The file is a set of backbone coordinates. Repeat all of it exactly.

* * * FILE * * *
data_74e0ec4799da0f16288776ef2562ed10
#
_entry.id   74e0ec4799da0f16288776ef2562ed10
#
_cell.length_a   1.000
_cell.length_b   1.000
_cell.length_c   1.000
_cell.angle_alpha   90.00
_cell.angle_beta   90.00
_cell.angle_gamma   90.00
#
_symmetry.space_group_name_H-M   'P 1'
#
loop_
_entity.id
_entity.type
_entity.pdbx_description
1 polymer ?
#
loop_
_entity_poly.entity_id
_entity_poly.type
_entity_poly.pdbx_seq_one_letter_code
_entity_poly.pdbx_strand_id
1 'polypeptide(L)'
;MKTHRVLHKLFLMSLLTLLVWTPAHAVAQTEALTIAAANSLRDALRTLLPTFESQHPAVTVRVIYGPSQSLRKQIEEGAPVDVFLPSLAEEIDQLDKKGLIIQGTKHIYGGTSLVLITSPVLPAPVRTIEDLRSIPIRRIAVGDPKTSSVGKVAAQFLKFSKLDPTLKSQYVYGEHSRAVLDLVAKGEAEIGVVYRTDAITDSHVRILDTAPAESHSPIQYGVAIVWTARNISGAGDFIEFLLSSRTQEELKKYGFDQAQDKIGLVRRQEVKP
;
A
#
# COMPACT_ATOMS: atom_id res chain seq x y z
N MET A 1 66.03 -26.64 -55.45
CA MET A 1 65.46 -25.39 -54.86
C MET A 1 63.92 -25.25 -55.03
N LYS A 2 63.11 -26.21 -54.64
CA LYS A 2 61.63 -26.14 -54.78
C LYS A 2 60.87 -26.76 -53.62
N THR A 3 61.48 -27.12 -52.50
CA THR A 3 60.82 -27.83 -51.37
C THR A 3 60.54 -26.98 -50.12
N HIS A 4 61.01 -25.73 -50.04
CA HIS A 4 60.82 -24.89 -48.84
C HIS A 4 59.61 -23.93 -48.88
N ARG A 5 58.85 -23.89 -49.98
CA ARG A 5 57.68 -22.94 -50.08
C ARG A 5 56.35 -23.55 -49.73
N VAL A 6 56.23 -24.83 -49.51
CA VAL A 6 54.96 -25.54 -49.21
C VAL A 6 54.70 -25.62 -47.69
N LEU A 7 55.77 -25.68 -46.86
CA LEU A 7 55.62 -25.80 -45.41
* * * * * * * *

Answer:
data_74e0ec4799da0f16288776ef2562ed10
#
_entry.id   74e0ec4799da0f16288776ef2562ed10
#
_cell.length_a   1.000
_cell.length_b   1.000
_cell.length_c   1.000
_cell.angle_alpha   90.00
_cell.angle_beta   90.00
_cell.angle_gamma   90.00
#
_symmetry.space_group_name_H-M   'P 1'
#
loop_
_entity.id
_entity.type
_entity.pdbx_description
1 polymer ?
#
loop_
_entity_poly.entity_id
_entity_poly.type
_entity_poly.pdbx_seq_one_letter_code
_entity_poly.pdbx_strand_id
1 'polypeptide(L)'
;MKTHRVLHKLFLMSLLTLLVWTPAHAVAQTEALTIAAANSLRDALRTLLPTFESQHPAVTVRVIYGPSQSLRKQIEEGAPVDVFLPSLAEEIDQLDKKGLIIQGTKHIYGGTSLVLITSPVLPAPVRTIEDLRSIPIRRIAVGDPKTSSVGKVAAQFLKFSKLDPTLKSQYVYGEHSRAVLDLVAKGEAEIGVVYRTDAITDSHVRILDTAPAESHSPIQYGVAIVWTARNISGAGDFIEFLLSSRTQEELKKYGFDQAQDKIGLVRRQEVKP
;
A
#
# COMPACT_ATOMS: atom_id res chain seq x y z
N MET A 1 66.03 -26.64 -55.45
CA MET A 1 65.46 -25.39 -54.86
C MET A 1 63.92 -25.25 -55.03
N LYS A 2 63.11 -26.21 -54.64
CA LYS A 2 61.63 -26.14 -54.78
C LYS A 2 60.87 -26.76 -53.62
N THR A 3 61.48 -27.12 -52.50
CA THR A 3 60.82 -27.83 -51.37
C THR A 3 60.54 -26.98 -50.12
N HIS A 4 61.01 -25.73 -50.04
CA HIS A 4 60.82 -24.89 -48.84
C HIS A 4 59.61 -23.93 -48.88
N ARG A 5 58.85 -23.89 -49.98
CA ARG A 5 57.68 -22.94 -50.08
C ARG A 5 56.35 -23.55 -49.73
N VAL A 6 56.23 -24.83 -49.51
CA VAL A 6 54.96 -25.54 -49.21
C VAL A 6 54.70 -25.62 -47.69
N LEU A 7 55.77 -25.68 -46.86
CA LEU A 7 55.62 -25.80 -45.41